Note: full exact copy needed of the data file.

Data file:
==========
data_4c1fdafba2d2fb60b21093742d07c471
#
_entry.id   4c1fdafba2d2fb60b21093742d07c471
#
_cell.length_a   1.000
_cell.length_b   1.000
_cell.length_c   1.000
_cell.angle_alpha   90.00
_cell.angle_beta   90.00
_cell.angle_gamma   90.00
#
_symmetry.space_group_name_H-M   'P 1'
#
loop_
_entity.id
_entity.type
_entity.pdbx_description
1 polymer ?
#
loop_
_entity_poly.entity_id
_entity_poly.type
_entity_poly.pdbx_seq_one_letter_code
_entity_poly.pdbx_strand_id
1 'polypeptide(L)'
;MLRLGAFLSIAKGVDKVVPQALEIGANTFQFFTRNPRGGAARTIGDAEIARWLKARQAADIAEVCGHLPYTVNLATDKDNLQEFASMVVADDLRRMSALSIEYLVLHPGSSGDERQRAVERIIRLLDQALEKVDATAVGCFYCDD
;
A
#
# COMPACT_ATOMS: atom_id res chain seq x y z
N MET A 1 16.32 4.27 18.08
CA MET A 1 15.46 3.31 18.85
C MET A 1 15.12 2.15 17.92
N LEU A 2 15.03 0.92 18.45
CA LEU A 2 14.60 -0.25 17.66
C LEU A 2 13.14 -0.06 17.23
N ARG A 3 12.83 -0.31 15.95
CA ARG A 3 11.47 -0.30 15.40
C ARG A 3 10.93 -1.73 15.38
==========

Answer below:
data_4c1fdafba2d2fb60b21093742d07c471
#
_entry.id   4c1fdafba2d2fb60b21093742d07c471
#
_cell.length_a   1.000
_cell.length_b   1.000
_cell.length_c   1.000
_cell.angle_alpha   90.00
_cell.angle_beta   90.00
_cell.angle_gamma   90.00
#
_symmetry.space_group_name_H-M   'P 1'
#
loop_
_entity.id
_entity.type
_entity.pdbx_description
1 polymer ?
#
loop_
_entity_poly.entity_id
_entity_poly.type
_entity_poly.pdbx_seq_one_letter_code
_entity_poly.pdbx_strand_id
1 'polypeptide(L)'
;MLRLGAFLSIAKGVDKVVPQALEIGANTFQFFTRNPRGGAARTIGDAEIARWLKARQAADIAEVCGHLPYTVNLATDKDNLQEFASMVVADDLRRMSALSIEYLVLHPGSSGDERQRAVERIIRLLDQALEKVDATAVGCFYCDD
;
A
#
# COMPACT_ATOMS: atom_id res chain seq x y z
N MET A 1 16.32 4.27 18.08
CA MET A 1 15.46 3.31 18.85
C MET A 1 15.12 2.15 17.92
N LEU A 2 15.03 0.92 18.45
CA LEU A 2 14.60 -0.25 17.66
C LEU A 2 13.14 -0.06 17.23
N ARG A 3 12.83 -0.31 15.95
CA ARG A 3 11.47 -0.30 15.40
C ARG A 3 10.93 -1.73 15.38